Where in the World is Andrew Hammond?
With Craig Anderson and Mike Condon signed to NHL deals, plus 3 goalies fighting for AHL spots, Andrew Hammond is left in the cold. But what are the Senators going to do with him?
Remember the Hamburglar? No, not the actual McDonald’s character, but the goalie on the Senators who took the team from being miles out of the playoffs to a first wild card spot back in 2015.
Yeah, that happened two short years ago, and now when his name comes up I am reminded that he is still under contract with the team. It is amazing how little he is talked about, because I have no idea what is going to happen with him for the upcoming season.
The funny thing is, I still believe he can be an effective backup. He’s only 29 years of age and has one year left on his contract worth just $1.35M. Some people seem to think that his NHL career should be over, but I have to emphasize that he played SIX GAMES last season, which isn’t nearly enough of a sample to evaluate a goaltender on.
I’m going to make a short case as to why he’s not done yet, but I know his days in Ottawa are numbered. Nevertheless, let’s look at why he can be an asset for another team.
While Senators fans seem to believe that Hammond was only good during his unsustainable miracle run, the fact is that he was a quality backup to Craig Anderson in 2015-16 as well, but it’s easy to forget that since Ottawa missed the playoffs. That year he posted a .914 SV% and was tied for 3rd in the league in 5v5 SV% (minimum 20 GP) at .936.
Furthermore, if you include the miracle run (so 2014-2016), his 5v5 SV% moves up to .941, and his overall SV% moves up to .927, both of which are behind only Carey Price. Yes, he only played 48 games over the course of those two seasons, so there is a chance that it means nothing. However, what would you trust more: a 48-game sample that has Hammond as a .927 SV% goalie, or a six-game one that has him as a .837 SV% goalie? Neither is his true-talent level, but I’ll believe the larger sample every time.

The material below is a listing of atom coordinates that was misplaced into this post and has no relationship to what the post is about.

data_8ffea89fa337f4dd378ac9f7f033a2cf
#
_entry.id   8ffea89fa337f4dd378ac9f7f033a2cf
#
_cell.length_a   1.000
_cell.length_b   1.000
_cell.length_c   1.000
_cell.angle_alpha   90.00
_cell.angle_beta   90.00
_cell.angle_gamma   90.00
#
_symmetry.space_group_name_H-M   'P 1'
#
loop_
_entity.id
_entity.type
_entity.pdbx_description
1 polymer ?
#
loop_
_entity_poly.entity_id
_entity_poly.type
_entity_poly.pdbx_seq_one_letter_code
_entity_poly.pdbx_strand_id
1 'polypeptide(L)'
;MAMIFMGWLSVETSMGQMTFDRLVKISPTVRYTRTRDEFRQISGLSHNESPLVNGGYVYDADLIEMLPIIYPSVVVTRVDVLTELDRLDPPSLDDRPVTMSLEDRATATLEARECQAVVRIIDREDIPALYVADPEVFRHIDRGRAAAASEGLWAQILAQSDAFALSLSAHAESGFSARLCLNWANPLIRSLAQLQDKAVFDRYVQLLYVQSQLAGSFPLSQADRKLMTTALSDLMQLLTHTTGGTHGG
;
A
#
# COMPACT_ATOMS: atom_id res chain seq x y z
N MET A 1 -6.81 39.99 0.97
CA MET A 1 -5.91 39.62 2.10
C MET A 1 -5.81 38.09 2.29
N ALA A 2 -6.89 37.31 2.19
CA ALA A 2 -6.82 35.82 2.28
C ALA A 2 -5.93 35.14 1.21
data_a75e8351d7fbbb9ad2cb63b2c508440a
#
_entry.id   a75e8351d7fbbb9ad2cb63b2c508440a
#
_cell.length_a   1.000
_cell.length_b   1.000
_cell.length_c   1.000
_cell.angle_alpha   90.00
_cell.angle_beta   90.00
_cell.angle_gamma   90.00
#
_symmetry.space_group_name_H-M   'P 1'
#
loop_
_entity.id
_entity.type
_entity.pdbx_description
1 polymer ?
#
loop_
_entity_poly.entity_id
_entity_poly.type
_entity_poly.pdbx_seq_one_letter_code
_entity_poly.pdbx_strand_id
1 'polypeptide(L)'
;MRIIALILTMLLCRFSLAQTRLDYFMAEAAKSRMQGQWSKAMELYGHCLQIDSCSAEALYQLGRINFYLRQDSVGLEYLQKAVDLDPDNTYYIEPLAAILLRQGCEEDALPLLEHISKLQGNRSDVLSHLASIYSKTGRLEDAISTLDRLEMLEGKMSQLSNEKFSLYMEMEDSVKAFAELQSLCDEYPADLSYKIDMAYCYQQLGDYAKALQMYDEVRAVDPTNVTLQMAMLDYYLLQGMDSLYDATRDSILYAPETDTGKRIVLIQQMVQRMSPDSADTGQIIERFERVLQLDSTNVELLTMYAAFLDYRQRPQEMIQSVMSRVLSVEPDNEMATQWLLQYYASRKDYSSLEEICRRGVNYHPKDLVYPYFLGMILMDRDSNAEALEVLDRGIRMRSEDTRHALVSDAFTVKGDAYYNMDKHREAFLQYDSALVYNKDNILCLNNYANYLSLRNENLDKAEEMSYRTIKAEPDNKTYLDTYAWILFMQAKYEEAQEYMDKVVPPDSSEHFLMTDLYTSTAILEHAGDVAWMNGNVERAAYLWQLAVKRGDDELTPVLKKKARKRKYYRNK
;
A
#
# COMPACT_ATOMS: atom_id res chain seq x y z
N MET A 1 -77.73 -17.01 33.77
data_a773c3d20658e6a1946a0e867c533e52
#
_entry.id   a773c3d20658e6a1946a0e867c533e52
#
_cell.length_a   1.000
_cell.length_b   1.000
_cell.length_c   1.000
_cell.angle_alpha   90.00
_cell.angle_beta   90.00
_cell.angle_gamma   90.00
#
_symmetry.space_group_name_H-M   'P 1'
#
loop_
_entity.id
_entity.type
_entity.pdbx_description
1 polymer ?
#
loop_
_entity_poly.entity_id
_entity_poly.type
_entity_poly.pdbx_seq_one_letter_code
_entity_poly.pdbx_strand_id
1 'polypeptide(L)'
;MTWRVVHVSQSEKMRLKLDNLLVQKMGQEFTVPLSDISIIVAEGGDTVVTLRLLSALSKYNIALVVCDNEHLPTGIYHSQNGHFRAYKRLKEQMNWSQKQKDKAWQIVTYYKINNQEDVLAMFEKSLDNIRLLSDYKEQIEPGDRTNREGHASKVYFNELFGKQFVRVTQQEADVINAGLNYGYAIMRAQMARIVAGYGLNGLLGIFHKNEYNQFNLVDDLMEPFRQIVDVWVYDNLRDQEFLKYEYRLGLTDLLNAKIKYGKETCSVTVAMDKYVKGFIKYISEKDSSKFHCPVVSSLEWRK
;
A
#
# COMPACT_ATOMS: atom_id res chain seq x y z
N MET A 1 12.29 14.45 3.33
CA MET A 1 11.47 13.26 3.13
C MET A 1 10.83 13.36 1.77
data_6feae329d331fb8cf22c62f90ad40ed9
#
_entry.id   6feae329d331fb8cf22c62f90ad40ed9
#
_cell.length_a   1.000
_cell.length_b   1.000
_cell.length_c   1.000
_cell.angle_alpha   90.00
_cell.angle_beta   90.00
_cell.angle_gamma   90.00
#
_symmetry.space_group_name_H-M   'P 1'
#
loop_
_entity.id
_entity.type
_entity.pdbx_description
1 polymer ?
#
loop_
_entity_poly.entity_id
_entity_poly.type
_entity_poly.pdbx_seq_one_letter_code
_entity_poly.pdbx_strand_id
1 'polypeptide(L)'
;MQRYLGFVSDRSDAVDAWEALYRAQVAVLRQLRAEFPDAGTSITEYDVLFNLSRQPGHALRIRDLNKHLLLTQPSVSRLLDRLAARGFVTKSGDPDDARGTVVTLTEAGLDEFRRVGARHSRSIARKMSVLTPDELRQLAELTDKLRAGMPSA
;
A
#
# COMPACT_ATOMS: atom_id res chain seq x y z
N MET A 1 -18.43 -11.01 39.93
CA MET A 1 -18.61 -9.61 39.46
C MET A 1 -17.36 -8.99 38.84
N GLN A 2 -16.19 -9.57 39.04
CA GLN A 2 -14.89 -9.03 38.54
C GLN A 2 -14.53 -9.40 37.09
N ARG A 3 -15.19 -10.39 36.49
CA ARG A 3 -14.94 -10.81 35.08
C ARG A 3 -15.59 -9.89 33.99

Of course, professional sports are a “what have you done for me lately?” kind of business, and it’s understandable to be frustrated at Hammond’s terrible performances and injury struggles over the past year. That is fair criticism, and nobody really knows if he’s even able to return to full health.
However, it’ll be strange if Hammond never gets a chance on any NHL team just because of six bad games. He even cleared waivers this past season, although I wonder if that was because he had an extra year on his contract.
While I am a bit disappointed to see Ottawa essentially give up on Hammond, I’ve moved past it, and I don’t think it’ll be that big of a deal. But that’s not the end of the story: they still have to figure out what they’re doing with him this season!
Anderson and Mike Condon will be the NHL goalies this season, and Danny Taylor, Marcus Hogberg, and Chris Driedger will be fighting for playing time in the AHL. Where does that leave Hammond then?
I honestly have no clue, and I’m not sure if the Senators do either.
Perhaps they know he will be injured for most of the season and can be put on LTIR, but if that’s the case, it has been kept very quiet so far. The only other options would be to send him down to the AHL, trade him, or loan him.
Sending him to the AHL would be nice, but that would mean Hogberg and Driedger would be in the ECHL, and I don’t think that’s great for their development right now. Taylor should be a lock for the Belleville team, so I just don’t see where Hammond fits on that roster.
As for a trade, the Senators would be getting essentially nothing in return. He cleared waivers, and might again in the fall. If that’s the case, then Ottawa might have to even entice a team to take him, but that would be quite ridiculous just to rid themselves of a goalie with one season left on his contract.
At this moment, Hammond is listed under “buried” on CapFriendly, but that implies he would be in Belleville, or perhaps loaned to a team in Europe. The Europe option is intriguing, and I wouldn’t actually be surprised if it happened. There just aren’t many other things the Senators can do after they decided that Condon was better and that they needed to sign Danny Taylor.
Once Condon proved himself to be a capable backup to Anderson, the writing was on the wall for Hammond as early as last December. It’s not surprising that Hammond’s career with the Senators has reached this stage, but now it really seems like his time is up in Ottawa. What the Senators will actually do with him remains to be seen though.
We’ll always have the 2015 run, Hamburglar. Thanks for everything.